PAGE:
For the next week and certainly for some time after that, all we will be talking about is the Mueller Report and its implications. For most people, awaiting this report for nearly two years will be anticlimactic because it isnâ€™t the finish line. There will be months of analysis and spin, and about a dozen other federal and state investigations winding their own way forward. Clarity and conclusions will be in short supply though opinions will not. For the moment, the President is claiming victory and breathing a huge sigh of relief.
The issue that got some attention this past week is Robert Kraft, owner of the New England Patriots, and the offer by Florida prosecutors to drop the solicitation of prostitution charges in exchange for a guilty plea. As generous an offer as this might appear, it was apparently an offer Mr. Kraft™’s lawyers could refuse. The question that CNN asked me was â€œShould President Trump withdraw his offer to Mr. Kraft to attend the White House when the New England Patriots inevitably got to celebrate their latest Super Bowl win?â€ There are a lot of arguments here, but the safest one is due process. Let the legal process proceed. There is no reason to step in front of it. For the President, someone who has obviously faced and continues to face misogynistic allegations, the issue may be sensitive (and it would be highly problematic if it were any other POTUS), but for a President who understands his base, this is a simple political calculus. Never back down and support your friends. If Mr. Kraft wants to go, he will.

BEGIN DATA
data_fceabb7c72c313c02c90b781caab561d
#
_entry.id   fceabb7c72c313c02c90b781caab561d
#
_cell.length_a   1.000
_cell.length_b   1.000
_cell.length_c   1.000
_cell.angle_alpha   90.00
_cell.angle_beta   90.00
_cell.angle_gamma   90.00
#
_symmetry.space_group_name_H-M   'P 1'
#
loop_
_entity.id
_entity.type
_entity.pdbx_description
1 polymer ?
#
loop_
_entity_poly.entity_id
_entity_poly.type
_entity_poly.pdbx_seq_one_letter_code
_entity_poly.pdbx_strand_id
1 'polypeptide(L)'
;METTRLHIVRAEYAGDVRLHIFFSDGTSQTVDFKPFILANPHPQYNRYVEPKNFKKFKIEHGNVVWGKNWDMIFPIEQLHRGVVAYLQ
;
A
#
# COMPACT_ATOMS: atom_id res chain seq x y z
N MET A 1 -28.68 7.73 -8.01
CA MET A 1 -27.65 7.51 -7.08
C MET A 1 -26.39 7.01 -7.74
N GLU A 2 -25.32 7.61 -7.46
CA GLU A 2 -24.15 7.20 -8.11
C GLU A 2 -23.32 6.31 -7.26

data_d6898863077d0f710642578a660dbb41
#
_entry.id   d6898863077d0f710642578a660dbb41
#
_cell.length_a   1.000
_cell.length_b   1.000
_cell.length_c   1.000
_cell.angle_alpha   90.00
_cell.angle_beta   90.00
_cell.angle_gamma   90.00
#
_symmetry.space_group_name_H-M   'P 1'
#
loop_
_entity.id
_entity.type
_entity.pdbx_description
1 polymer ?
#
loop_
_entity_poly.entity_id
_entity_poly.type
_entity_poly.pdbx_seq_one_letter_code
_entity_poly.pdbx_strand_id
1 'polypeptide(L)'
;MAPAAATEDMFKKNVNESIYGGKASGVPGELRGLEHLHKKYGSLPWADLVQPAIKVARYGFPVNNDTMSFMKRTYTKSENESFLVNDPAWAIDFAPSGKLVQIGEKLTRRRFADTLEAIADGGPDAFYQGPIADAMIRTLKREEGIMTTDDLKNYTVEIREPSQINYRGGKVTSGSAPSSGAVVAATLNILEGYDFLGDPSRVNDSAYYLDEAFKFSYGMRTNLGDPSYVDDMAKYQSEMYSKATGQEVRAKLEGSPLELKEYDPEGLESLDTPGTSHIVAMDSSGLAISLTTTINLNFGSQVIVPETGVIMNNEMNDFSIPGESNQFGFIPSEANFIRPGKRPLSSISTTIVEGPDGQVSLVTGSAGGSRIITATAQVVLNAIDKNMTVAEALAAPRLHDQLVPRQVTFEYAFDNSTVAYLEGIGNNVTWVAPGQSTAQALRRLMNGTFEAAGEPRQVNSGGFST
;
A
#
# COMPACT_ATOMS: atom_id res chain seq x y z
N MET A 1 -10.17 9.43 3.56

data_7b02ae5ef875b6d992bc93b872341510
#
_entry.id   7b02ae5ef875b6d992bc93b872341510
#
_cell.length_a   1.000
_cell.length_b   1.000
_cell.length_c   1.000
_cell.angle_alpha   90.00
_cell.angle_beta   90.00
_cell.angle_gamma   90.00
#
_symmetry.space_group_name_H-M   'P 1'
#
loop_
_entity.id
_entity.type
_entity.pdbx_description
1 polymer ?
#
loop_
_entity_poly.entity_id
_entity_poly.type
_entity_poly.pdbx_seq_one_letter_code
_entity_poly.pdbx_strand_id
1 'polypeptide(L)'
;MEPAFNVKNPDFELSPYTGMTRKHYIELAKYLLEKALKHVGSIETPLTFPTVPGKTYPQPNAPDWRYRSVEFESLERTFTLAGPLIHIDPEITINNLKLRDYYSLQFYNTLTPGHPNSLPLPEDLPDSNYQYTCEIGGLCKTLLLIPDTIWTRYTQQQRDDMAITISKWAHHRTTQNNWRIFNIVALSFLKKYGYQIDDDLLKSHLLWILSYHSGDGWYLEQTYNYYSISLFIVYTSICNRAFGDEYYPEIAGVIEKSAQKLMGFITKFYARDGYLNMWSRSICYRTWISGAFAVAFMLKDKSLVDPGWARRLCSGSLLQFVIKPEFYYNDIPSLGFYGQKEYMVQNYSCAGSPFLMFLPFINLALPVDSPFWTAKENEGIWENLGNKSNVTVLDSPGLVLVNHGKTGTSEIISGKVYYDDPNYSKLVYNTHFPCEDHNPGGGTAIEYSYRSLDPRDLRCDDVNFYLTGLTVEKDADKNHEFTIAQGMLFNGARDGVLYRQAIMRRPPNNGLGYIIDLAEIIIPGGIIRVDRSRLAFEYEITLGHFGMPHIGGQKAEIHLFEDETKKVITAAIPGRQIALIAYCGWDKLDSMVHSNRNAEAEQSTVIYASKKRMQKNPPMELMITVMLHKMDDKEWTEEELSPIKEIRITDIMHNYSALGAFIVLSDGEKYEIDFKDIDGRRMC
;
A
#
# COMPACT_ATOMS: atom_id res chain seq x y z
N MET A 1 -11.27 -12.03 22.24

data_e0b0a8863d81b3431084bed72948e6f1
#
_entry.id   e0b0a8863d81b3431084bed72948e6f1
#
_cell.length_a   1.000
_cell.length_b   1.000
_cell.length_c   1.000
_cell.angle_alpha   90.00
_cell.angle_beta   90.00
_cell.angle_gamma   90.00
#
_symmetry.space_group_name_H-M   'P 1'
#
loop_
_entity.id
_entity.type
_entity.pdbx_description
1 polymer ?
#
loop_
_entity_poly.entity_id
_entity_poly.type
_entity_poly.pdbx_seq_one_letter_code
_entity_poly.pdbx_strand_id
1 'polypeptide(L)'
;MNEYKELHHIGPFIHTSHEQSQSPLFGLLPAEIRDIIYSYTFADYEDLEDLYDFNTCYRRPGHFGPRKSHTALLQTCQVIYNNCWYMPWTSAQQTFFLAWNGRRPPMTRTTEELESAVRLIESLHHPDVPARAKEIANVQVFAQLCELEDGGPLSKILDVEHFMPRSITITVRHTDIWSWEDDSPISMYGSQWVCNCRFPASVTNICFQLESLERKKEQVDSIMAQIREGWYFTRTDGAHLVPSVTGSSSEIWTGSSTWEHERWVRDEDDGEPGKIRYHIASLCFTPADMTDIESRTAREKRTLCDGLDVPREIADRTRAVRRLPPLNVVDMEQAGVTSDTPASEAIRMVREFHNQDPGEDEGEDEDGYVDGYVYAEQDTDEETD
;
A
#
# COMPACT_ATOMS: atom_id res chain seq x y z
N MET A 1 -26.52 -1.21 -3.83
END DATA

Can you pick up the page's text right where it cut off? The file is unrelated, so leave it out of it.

As an aside, one of the things that politicians count on is our remarkably short memories. By the time the Patriots go to the White House months from now, most people will have forgotten the Kraft charges. Iâ€™d prefer if we were better students of history and engaged retention spans that at least forced us to reflect, but in the Internet Age, that just isnâ€™t going to happen.
By coincidence, our Forbes.com column this week looks at the critically important #MeToo movement two years after it took center stage. Like all revolutions, there are unintended casualties. For the leaders of movements, we need to look both at the victims and the innocent casualties. There has to be a safe place where we can support #MeToo and due process, the statute of limitations, the First Amendment, and the rule of law without fear of being shouted down by an angry cyber mob or worse, in person. In the Forbes article, labor and employment attorneys, an author and psychologist weigh in. What inspired the article in the first place was the combination of handling one of the largest #MeToo arbitrations and also working with entrepreneurs and executives who have been falsely accused and cornered by angry mobs, to the point of career ruination. Behaviors we would have, at best, called belligerent if it were done by any others than those temporarily carrying a #MeToo banner. We should be able to seek justice while exemplifying it.
Stay tuned, we will be releasing a podcast on the same subject soon.